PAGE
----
Given an absolute or relative path (in a Unix-like system), I would like to determine the full path of the target after resolving any intermediate symlinks. Bonus points for also resolving ~username notation at the same time.

If the target is a directory, it might be possible to chdir() into the directory and then call getcwd(), but I really want to do this from a shell script rather than writing a C helper. Unfortunately, shells have a tendency to try to hide the existence of symlinks from the user (this is bash on OS X):

$ ls -ld foo bar
drwxr-xr-x   2 greg  greg  68 Aug 11 22:36 bar
lrwxr-xr-x   1 greg  greg   3 Aug 11 22:36 foo -> bar
$ cd foo
$ pwd

What I want is a function resolve() such that when executed from the tmp directory in the above example, resolve("foo") == "/Users/greg/tmp/bar".

7/29/2009 4:29:32 AM

Accepted Answer

According to the standards, pwd -P should return the path with symlinks resolved.

C function char *getcwd(char *buf, size_t size) from unistd.h should have the same behaviour.

getcwd pwd

10/21/2015 6:41:11 PM

"pwd -P" seems to work if you just want the directory, but if for some reason you want the name of the actual executable I don't think that helps. Here's my solution:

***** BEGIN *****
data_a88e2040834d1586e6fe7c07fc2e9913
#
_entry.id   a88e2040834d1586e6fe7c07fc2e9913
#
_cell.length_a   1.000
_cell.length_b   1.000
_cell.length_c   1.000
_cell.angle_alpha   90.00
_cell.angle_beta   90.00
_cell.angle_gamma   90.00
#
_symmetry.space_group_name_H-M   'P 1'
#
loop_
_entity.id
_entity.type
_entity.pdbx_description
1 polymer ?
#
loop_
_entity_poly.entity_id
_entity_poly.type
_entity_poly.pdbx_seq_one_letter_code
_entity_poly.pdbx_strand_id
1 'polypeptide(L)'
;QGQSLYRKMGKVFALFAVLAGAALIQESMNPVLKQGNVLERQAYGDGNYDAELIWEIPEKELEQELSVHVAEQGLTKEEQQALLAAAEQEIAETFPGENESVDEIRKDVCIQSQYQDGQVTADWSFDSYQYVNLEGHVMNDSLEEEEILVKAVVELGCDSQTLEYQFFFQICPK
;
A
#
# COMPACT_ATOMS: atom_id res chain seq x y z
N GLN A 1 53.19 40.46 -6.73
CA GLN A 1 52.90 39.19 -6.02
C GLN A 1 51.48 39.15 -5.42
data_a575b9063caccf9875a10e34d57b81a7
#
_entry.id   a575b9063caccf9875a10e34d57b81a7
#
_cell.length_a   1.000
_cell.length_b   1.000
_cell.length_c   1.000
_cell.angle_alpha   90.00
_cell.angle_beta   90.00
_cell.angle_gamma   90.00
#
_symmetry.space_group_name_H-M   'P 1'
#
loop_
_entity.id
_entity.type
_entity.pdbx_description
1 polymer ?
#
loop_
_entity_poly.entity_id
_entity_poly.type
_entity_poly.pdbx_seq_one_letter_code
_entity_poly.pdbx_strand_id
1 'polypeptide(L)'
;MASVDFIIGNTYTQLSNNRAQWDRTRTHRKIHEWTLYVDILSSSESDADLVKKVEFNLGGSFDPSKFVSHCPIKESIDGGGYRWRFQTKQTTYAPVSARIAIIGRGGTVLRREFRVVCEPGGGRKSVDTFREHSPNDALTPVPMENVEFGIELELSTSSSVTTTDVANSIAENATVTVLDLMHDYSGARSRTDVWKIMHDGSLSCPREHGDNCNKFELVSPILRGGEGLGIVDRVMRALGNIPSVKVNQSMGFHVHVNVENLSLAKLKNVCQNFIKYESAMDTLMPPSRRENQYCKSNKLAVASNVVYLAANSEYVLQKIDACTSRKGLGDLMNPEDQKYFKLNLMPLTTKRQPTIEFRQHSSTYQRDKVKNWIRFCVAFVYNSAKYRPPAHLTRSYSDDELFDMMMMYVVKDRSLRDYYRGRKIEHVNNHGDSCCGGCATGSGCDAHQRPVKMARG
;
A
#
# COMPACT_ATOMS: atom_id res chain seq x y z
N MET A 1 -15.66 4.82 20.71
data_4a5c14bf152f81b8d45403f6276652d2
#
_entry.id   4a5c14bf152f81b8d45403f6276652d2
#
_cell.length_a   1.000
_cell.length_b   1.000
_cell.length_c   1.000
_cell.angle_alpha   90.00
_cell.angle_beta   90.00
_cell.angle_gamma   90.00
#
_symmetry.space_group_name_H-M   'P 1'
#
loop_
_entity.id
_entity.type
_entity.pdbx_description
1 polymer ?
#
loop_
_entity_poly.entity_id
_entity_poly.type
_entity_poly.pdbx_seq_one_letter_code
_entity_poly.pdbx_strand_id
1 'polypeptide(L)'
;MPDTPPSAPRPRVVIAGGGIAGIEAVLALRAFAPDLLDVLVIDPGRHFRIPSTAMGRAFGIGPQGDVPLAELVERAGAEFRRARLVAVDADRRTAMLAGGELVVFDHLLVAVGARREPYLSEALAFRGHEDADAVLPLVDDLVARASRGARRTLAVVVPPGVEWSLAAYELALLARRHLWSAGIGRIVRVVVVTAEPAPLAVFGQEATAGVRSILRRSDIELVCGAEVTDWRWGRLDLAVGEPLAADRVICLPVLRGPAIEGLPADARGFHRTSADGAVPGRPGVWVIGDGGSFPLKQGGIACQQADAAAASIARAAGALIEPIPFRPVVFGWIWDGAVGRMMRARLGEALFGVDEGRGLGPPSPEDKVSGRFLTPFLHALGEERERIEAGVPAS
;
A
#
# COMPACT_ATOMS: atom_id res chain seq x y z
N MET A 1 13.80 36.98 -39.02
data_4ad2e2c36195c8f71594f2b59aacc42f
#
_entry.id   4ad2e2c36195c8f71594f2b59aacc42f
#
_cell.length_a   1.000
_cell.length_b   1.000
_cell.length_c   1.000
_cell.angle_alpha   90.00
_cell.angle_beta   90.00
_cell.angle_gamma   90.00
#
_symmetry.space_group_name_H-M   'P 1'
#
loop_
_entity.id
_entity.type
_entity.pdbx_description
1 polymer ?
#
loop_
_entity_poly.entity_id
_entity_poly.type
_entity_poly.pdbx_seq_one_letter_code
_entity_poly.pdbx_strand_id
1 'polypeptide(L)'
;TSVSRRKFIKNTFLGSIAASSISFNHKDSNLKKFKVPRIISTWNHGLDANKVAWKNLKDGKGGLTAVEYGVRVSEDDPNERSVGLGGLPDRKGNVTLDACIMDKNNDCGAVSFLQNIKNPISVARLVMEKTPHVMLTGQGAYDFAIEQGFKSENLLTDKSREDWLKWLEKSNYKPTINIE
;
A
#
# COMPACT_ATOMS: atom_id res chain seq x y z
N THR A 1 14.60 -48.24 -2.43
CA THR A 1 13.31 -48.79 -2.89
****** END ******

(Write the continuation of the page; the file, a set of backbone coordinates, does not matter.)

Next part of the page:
# get the absolute path of the executable
SELF_PATH=$(cd -P -- "$(dirname -- "$0")" && pwd -P) && SELF_PATH=$SELF_PATH/$(basename -- "$0")

# resolve symlinks
while [[ -h $SELF_PATH ]]; do
    # 1) cd to directory of the symlink
    # 2) cd to the directory of where the symlink points
    # 3) get the pwd
    # 4) append the basename
    DIR=$(dirname -- "$SELF_PATH")
    SYM=$(readlink "$SELF_PATH")
    SELF_PATH=$(cd "$DIR" && cd "$(dirname -- "$SYM")" && pwd)/$(basename -- "$SYM")

One of my favorites is realpath foo

realpath - return the canonicalized absolute pathname

realpath  expands  all  symbolic  links  and resolves references to '/./', '/../' and extra '/' characters in the null terminated string named by path and
       stores the canonicalized absolute pathname in the buffer of size PATH_MAX named by resolved_path.  The resulting path will have no symbolic link, '/./' or
       '/../' components.

readlink -e [filepath]

seems to be exactly what you're asking for - it accepts an arbirary path, resolves all symlinks, and returns the "real" path - and it's "standard *nix" that likely all systems already have


Another way:

# Gets the real path of a link, following all links
myreadlink() { [ ! -h "$1" ] && echo "$1" || (local link="$(expr "$(command ls -ld -- "$1")" : '.*-> \(.*\)$')"; cd $(dirname $1); myreadlink "$link" | sed "s|^\([^/].*\)\$|$(dirname $1)/\1|"); }

# Returns the absolute path to a command, maybe in $PATH (which) or not. If not found, returns the same
whereis() { echo $1 | sed "s|^\([^/].*/.*\)|$(pwd)/\1|;s|^\([^/]*\)$|$(which -- $1)|;s|^$|$1|"; } 

# Returns the realpath of a called command.
whereis_realpath() { local SCRIPT_PATH=$(whereis $1); myreadlink ${SCRIPT_PATH} | sed "s|^\([^/].*\)\$|$(dirname ${SCRIPT_PATH})/\1|"; } 

Putting some of the given solutions together, knowing that readlink is available on most systems, but needs different arguments, this works well for me on OSX and Debian. I'm not sure about BSD systems. Maybe the condition needs to be [[ $OSTYPE != darwin* ]] to exclude -f from OSX only.

MY_DIR=$( cd $(dirname $(readlink `[[ $OSTYPE == linux* ]] && echo "-f"` $0)) ; pwd -P)
echo "$MY_DIR"